• A person with advanced emphysema uses up to 80% of energy just to breathe
hookah vs cigarettes
Hookah vs. Cigarettes

A typical 1-hour-long hookah smoking session involves inhaling 100–200 times the volume of smoke inhaled from a single cigarette

Water pipe smoking is at least as addictive as cigarettes

Hookah smokers are at risk for the same kinds of diseases as are caused by cigarette smoking, including oral cancer, lung cancer, stomach cancer, cancer of the esophagus, reduced lung function, and decreased fertility

Secondhand smoke from hookahs poses a serious risk for nonsmokers, particularly because it contains smoke not only from the tobacco but also from the heat source (charcoal) used in the hookah

The charcoal used to heat tobacco in the hookah increases the health risks by producing high levels of carbon monoxide, metals, and cancer-causing chemicals.

types of smokeless tobacco
Types of Smokeless Tobacco
  • Chewing Tobacco:
    • coarsely divided tobacco leaf that
    • mixed with sugar and molasses (amongst other chemicals)
    • packaged in a pouch
    • used in a plug or twist
      • usually chewed or sucked between cheek and jaw
  • Snuff:
    • moist, more finely cut tobacco
    • usually flavored with mint, wintergreen, etc.
    • sold in short round cans.
    • “dipped” by placing a pinch between the cheek and gum.
  • Dry Snuff:
    • finely ground and snuffed through the nostrils
    • rarely used in the US
smokeless tobacco
Smokeless Tobacco
  • Smokeless tobacco is either held in the mouth or chewed
    • Contains nicotine, just like other forms of tobacco
    • Has 28 known carcinogens, all of which are absorbed into blood stream
  • Because smokeless tobacco is held in mouth so long, it delivers carcinogens and nicotine to the body at levels 2-3 times the amount delivered by a single cigarette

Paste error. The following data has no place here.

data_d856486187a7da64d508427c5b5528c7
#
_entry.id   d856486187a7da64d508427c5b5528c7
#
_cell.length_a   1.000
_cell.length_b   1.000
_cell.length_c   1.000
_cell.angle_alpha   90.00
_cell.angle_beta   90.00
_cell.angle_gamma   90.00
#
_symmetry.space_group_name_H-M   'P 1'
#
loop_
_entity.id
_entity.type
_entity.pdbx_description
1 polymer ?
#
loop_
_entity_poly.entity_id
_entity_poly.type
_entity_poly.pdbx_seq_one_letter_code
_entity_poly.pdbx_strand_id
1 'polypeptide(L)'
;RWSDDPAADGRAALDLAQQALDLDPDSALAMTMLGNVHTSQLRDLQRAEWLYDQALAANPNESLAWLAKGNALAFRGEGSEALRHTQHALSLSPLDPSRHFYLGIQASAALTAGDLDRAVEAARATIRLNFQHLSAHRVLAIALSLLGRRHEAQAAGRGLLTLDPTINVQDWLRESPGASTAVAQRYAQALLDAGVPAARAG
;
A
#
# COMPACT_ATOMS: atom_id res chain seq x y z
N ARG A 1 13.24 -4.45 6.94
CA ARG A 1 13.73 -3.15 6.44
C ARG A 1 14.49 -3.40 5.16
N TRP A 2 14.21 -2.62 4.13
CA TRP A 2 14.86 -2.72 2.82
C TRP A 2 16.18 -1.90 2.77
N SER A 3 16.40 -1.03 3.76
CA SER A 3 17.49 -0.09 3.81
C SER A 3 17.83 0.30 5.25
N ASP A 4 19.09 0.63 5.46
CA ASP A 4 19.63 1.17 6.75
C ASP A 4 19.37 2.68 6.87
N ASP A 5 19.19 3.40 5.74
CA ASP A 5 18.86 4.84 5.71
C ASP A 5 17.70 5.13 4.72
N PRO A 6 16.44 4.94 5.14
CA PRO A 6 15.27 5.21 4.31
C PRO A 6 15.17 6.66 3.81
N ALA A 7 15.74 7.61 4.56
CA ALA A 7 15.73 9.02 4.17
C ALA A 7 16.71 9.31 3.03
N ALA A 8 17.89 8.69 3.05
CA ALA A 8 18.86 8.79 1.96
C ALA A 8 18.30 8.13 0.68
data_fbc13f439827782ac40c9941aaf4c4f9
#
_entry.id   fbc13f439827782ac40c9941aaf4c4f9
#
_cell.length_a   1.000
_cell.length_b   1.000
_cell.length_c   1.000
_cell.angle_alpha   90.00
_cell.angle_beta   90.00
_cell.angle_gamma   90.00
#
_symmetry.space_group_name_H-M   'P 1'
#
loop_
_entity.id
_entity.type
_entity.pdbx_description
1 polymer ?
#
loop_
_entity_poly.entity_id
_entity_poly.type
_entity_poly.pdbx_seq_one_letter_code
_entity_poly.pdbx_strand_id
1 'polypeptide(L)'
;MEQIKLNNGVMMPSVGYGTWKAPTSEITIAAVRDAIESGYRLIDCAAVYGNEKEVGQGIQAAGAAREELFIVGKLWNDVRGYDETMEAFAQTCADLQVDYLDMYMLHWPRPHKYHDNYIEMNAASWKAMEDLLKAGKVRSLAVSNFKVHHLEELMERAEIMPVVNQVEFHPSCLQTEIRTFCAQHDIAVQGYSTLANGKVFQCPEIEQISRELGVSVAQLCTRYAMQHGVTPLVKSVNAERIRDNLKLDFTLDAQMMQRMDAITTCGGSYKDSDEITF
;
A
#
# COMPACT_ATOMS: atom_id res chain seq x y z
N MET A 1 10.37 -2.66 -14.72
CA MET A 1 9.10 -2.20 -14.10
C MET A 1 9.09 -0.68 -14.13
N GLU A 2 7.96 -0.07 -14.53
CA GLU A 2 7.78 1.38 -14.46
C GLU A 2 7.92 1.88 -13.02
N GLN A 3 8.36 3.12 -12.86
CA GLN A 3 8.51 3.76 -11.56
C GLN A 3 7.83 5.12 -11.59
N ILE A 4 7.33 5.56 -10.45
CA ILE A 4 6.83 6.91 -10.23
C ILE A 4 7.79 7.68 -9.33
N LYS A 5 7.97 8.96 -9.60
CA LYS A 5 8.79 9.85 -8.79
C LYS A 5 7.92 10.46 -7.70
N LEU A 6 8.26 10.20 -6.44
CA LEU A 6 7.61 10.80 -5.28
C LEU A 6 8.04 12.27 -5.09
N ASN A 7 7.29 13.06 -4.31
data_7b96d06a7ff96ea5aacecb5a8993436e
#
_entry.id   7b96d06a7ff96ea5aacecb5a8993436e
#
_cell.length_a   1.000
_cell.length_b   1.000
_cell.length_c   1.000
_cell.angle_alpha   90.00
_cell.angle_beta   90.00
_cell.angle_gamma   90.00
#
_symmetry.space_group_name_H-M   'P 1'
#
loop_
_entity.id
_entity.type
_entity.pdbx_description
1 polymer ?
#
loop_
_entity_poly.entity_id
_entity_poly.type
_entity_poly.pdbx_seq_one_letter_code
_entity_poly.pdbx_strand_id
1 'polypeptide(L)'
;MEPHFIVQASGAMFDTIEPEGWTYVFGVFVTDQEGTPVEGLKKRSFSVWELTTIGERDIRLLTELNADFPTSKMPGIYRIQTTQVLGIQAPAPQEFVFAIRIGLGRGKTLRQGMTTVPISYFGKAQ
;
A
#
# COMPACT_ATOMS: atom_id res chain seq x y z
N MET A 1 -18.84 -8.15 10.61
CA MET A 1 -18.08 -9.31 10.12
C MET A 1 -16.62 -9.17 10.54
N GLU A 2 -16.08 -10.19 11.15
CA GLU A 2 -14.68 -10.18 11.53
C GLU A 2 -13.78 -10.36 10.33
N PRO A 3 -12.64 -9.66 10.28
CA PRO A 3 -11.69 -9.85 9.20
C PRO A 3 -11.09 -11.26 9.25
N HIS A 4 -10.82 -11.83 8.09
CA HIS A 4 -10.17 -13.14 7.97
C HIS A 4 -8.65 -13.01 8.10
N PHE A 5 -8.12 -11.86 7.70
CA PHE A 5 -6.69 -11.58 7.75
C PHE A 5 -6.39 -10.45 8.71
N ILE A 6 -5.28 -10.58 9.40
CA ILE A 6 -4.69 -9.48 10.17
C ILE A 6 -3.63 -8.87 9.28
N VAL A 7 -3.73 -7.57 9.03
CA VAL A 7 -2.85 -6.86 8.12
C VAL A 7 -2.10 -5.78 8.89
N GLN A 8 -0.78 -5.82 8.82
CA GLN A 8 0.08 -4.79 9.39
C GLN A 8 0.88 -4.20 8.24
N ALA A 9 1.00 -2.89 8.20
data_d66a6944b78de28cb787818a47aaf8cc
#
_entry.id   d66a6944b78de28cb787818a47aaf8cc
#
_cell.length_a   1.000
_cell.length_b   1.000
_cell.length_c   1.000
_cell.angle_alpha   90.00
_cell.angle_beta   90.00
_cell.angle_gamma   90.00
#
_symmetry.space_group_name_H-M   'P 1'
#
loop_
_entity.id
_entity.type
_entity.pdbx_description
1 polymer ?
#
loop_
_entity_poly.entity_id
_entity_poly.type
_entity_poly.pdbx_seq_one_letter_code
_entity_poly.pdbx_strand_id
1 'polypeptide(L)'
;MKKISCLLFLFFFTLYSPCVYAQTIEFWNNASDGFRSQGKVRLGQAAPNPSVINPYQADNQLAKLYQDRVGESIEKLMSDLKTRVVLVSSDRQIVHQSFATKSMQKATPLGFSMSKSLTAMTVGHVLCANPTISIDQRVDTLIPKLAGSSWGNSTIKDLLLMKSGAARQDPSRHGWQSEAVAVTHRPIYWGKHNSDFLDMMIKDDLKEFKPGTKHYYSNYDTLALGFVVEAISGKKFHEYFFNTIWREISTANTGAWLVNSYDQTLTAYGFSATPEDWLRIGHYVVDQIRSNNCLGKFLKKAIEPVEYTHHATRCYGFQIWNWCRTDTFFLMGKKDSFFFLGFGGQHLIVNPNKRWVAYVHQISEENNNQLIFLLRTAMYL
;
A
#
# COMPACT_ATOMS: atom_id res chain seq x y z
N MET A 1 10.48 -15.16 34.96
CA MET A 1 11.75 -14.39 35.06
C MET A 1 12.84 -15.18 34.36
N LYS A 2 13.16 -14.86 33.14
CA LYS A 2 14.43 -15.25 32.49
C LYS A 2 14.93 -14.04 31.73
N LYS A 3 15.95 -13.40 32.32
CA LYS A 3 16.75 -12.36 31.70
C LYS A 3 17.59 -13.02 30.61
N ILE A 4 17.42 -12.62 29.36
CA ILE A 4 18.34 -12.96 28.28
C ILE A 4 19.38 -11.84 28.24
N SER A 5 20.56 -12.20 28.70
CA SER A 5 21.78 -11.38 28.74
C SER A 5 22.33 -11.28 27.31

• Someone who chews 8-10 plugs a day, is equivalent to smoking 2 packs a day
  • Causes leukoplakia, thickened, white, leathery-looking spots on the inside of the mouth that can develop into oral cancer
  • After 2 years of use, teeth have become stained and recession of gums is clear
found in smokeless tobacco
Found in smokeless tobacco
  • Polonium 210 (nuclear waste)
  • Formaldehyde (embalming fluid)
  • Cadmium (used in car batteries)
  • Lead (nerve poison)
  • Nitrosamines (known carcinogens)
  • Arsenic
  • Cyanide
Cost $$
  • Average price of a pack of cigarettes in Indiana is $5.50
    • At a pack a day, that equals $2,007.50 a year
  • Average price of a can of chewing tobacco in Indiana is $5.20
    • A can a day equals $1,898.00 a year
  • States are placing extraordinarily high taxes on tobacco products
    • Total tax on cigarettes in NY is near $4.50 – just the tax
  • Tobacco companies are coming up with new forms of product to lower costs and attract new users
    • Toothpicks, strips, etc.
quitting tobacco use
Quitting Tobacco Use
  • Nicotine withdrawal- process that occurs in the body when nicotine is no longer used
    • User will have headaches, trembling, shakes, difficulty concentrating
  • To help stop use, people use nicotine substitutes- a product that delivers small amounts of nicotine into the user’s system while he or she is trying to give up the tobacco habit
    • Gum, patches, etc.
  • Most people fail the first time they try to quit
    • 38,000,000 Americans have been able to quit
quitting tobacco use1
Quitting Tobacco Use
  • 1. Set a target date for quitting and throw away all tobacco products
  • 2. Find someone close to you or a group to provide support
  • 3. Look for local tobacco cessation programs that might be able to help
    • Hospitals, clinics, American Lung Association
  • 4. Replace tobacco with another habit
    • Gum, hard candy, cinnamon sticks
  • 5. Change daily routine to avoid tobacco triggers
  • 6. Engage in healthful behavior
    • Exercise, healthy nutrition, stress-management techniques